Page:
Well-loved pie cafe Mission Pie will be vacating its prime spot at Mission and 25th after September 1, and owners Krystin Rubin and Karen Heisler say it's a bittersweet but necessary end to a 12-year run.
Heisler and Rubin, who are a married couple, have run a notably community-oriented business, committing from the start to provide fair wages and benefits to their employees and using sustainable, organic ingredients — something that made everyone feel good about buying their pie and supporting the business. And while they business isn't completely suffering, Rubin tells Mission Local that the pie shop's wages of $15.75 to $20 an hour, plus tips, aren't really enough to keep employees comfortable in an ever-more-expensive city. And the pair have decided that there aren't any viable options for sustaining the business in the long term that suit their principles, or the mission of Mission Pie.
Says Heisler, in a statement, "As a business founded with some very clear values, we have reached the point where Mission Pie is not going to be economically viable into the future unless we make serious changes. And we’ve spent two years evaluating our options and we haven’t found anything that doesn’t either compromise our values or look like a bad business proposition."
Some of those options were things she discussed a month ago with Mission Local, like partnering with Caviar for pie delivery. She expressed frustration at having to raise prices in order to accommodate the 30% cut delivery apps demand, coupled with the fact that these companies are not currently having to comply with the same laws that brick-and-mortar businesses have to like providing health benefits to employees.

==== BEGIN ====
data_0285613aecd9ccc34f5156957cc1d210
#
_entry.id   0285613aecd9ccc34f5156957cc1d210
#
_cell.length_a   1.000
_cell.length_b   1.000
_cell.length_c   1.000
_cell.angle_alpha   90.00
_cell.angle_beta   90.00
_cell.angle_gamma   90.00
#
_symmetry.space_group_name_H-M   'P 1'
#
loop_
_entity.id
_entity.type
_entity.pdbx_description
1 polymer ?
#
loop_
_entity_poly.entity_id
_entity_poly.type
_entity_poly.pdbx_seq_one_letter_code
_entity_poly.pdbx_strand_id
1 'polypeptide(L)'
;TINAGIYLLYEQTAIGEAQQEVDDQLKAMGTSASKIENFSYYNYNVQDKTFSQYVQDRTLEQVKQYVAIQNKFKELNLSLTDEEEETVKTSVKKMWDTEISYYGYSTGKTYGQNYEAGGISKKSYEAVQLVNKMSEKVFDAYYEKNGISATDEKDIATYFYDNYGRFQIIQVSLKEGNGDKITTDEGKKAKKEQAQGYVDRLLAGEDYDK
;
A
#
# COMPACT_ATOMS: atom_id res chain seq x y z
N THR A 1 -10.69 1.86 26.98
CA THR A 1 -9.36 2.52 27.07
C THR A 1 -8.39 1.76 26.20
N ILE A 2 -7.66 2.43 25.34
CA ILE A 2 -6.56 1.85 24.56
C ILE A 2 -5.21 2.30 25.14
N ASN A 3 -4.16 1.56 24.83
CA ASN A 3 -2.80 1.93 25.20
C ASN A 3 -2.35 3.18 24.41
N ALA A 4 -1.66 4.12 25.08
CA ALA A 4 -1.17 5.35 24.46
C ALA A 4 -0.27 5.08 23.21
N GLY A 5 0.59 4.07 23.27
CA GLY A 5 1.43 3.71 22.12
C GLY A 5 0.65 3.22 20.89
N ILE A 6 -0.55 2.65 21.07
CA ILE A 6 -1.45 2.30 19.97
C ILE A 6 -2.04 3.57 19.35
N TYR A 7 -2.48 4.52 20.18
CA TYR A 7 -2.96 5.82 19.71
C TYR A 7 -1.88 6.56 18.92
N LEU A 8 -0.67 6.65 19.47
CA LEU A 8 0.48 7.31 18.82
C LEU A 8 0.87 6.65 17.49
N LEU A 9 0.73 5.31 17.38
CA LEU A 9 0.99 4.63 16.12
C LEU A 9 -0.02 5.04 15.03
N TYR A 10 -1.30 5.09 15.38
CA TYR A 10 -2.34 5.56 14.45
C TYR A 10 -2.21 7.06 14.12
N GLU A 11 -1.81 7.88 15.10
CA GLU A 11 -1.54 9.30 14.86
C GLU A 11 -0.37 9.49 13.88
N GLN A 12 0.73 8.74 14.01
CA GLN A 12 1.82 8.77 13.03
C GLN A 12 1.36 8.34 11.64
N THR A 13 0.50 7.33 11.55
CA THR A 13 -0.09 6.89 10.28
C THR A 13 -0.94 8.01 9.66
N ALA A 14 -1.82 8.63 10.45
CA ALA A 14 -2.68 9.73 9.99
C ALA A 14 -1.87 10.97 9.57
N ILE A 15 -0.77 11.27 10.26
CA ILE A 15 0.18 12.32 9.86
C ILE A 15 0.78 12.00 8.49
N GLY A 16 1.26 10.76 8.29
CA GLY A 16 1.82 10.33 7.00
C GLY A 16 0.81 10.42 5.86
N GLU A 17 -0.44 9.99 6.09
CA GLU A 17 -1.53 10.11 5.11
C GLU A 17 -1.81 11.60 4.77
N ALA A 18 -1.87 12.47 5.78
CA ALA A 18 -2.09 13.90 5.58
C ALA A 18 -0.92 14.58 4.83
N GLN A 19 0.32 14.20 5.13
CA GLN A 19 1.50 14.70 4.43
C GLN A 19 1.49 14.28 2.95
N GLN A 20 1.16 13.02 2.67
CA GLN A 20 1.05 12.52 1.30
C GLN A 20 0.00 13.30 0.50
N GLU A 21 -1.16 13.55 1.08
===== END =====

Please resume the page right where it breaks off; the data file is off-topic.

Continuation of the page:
Mission Pie, with "Mission" in the name, also doesn't lend itself to relocation to, say, Oakland or a less pricey neighborhood — and, besides, Heisler owns the building and is her own landlord. She and Rubin live in one of the six residential units upstairs, and she tells Mission Local that the whole enterprise is up in the air. She may stay put in her apartment and lease out the retail space, or she may put the whole building on the market and cash out.
Coincidentally — although you could say that 10 to 12 years is a pretty typical, if not above-average lifespan for a restaurant — Mission Beach Cafe opened the same year as Mission Pie, 2007, and just abruptly shut its doors last week under far less auspicious circumstances. As Mission Local laid out in a separate piece today, there was a litany of mistakes, legal troubles, and near shutdowns that preceded the final swan song for MBC, not the least of which was a bankruptcy and a longstanding apparent fraud around that "SF Mandate" charge on customer bills. According to the site, owner Bill Clarke was pocketing that money for years and using it to keep the restaurant afloat, claiming his employees didn't deserve health benefits because they were "stealing" from him.